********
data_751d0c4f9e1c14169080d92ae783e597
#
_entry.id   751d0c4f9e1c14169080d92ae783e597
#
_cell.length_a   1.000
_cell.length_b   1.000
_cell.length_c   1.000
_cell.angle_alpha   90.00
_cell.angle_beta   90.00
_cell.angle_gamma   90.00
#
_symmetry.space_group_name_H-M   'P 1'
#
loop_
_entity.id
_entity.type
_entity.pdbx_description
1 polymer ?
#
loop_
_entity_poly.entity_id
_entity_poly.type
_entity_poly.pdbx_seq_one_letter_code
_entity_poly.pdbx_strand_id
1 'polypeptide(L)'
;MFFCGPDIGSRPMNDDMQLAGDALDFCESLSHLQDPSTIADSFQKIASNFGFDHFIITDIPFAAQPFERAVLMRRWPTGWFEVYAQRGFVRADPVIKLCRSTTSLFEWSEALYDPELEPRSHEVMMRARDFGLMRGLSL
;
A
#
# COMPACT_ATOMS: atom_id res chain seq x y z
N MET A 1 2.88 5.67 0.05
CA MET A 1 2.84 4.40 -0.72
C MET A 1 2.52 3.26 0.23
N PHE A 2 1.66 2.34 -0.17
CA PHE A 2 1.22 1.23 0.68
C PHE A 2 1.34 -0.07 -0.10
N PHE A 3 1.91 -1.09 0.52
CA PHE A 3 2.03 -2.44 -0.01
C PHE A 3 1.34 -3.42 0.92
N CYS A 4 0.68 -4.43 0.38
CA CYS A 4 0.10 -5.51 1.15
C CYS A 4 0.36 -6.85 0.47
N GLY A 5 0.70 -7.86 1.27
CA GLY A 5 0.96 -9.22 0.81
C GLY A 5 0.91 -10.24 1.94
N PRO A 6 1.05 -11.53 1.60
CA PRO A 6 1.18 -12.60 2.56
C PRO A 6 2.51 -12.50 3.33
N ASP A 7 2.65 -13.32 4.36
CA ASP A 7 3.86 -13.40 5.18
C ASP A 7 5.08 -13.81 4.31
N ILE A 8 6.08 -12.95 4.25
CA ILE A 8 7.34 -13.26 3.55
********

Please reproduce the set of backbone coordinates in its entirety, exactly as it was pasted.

data_751d0c4f9e1c14169080d92ae783e597
#
_entry.id   751d0c4f9e1c14169080d92ae783e597
#
_cell.length_a   1.000
_cell.length_b   1.000
_cell.length_c   1.000
_cell.angle_alpha   90.00
_cell.angle_beta   90.00
_cell.angle_gamma   90.00
#
_symmetry.space_group_name_H-M   'P 1'
#
loop_
_entity.id
_entity.type
_entity.pdbx_description
1 polymer ?
#
loop_
_entity_poly.entity_id
_entity_poly.type
_entity_poly.pdbx_seq_one_letter_code
_entity_poly.pdbx_strand_id
1 'polypeptide(L)'
;MFFCGPDIGSRPMNDDMQLAGDALDFCESLSHLQDPSTIADSFQKIASNFGFDHFIITDIPFAAQPFERAVLMRRWPTGWFEVYAQRGFVRADPVIKLCRSTTSLFEWSEALYDPELEPRSHEVMMRARDFGLMRGLSL
;
A
#
# COMPACT_ATOMS: atom_id res chain seq x y z
N MET A 1 2.88 5.67 0.05
CA MET A 1 2.84 4.40 -0.72
C MET A 1 2.52 3.26 0.23
N PHE A 2 1.66 2.34 -0.17
CA PHE A 2 1.22 1.23 0.68
C PHE A 2 1.34 -0.07 -0.10
N PHE A 3 1.91 -1.09 0.52
CA PHE A 3 2.03 -2.44 -0.01
C PHE A 3 1.34 -3.42 0.92
N CYS A 4 0.68 -4.43 0.38
CA CYS A 4 0.10 -5.51 1.15
C CYS A 4 0.36 -6.85 0.47
N GLY A 5 0.70 -7.86 1.27
CA GLY A 5 0.96 -9.22 0.81
C GLY A 5 0.91 -10.24 1.94
N PRO A 6 1.05 -11.53 1.60
CA PRO A 6 1.18 -12.60 2.56
C PRO A 6 2.51 -12.50 3.33
N ASP A 7 2.65 -13.32 4.36
CA ASP A 7 3.86 -13.40 5.18
C ASP A 7 5.08 -13.81 4.31
N ILE A 8 6.08 -12.95 4.25
CA ILE A 8 7.34 -13.26 3.55